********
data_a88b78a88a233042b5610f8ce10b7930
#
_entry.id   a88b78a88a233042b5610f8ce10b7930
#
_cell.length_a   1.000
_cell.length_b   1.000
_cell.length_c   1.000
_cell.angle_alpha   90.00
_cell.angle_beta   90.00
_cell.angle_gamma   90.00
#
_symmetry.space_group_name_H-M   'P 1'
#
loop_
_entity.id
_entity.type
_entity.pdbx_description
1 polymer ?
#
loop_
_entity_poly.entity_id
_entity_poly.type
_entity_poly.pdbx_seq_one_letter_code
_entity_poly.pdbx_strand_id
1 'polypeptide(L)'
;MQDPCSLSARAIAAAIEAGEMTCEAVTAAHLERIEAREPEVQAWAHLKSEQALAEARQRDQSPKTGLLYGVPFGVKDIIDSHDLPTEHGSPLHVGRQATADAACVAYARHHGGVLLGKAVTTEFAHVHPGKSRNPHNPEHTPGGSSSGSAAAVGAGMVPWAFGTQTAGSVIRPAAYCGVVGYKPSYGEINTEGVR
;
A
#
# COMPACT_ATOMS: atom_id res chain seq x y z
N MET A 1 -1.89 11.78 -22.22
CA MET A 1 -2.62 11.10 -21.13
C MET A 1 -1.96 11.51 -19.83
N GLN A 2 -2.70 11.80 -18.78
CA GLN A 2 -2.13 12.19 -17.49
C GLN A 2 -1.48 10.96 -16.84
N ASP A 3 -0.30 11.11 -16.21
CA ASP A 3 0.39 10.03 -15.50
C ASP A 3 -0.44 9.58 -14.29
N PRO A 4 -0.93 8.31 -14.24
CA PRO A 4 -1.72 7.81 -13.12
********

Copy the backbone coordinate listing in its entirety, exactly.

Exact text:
data_a88b78a88a233042b5610f8ce10b7930
#
_entry.id   a88b78a88a233042b5610f8ce10b7930
#
_cell.length_a   1.000
_cell.length_b   1.000
_cell.length_c   1.000
_cell.angle_alpha   90.00
_cell.angle_beta   90.00
_cell.angle_gamma   90.00
#
_symmetry.space_group_name_H-M   'P 1'
#
loop_
_entity.id
_entity.type
_entity.pdbx_description
1 polymer ?
#
loop_
_entity_poly.entity_id
_entity_poly.type
_entity_poly.pdbx_seq_one_letter_code
_entity_poly.pdbx_strand_id
1 'polypeptide(L)'
;MQDPCSLSARAIAAAIEAGEMTCEAVTAAHLERIEAREPEVQAWAHLKSEQALAEARQRDQSPKTGLLYGVPFGVKDIIDSHDLPTEHGSPLHVGRQATADAACVAYARHHGGVLLGKAVTTEFAHVHPGKSRNPHNPEHTPGGSSSGSAAAVGAGMVPWAFGTQTAGSVIRPAAYCGVVGYKPSYGEINTEGVR
;
A
#
# COMPACT_ATOMS: atom_id res chain seq x y z
N MET A 1 -1.89 11.78 -22.22
CA MET A 1 -2.62 11.10 -21.13
C MET A 1 -1.96 11.51 -19.83
N GLN A 2 -2.70 11.80 -18.78
CA GLN A 2 -2.13 12.19 -17.49
C GLN A 2 -1.48 10.96 -16.84
N ASP A 3 -0.30 11.11 -16.21
CA ASP A 3 0.39 10.03 -15.50
C ASP A 3 -0.44 9.58 -14.29
N PRO A 4 -0.93 8.31 -14.24
CA PRO A 4 -1.72 7.81 -13.12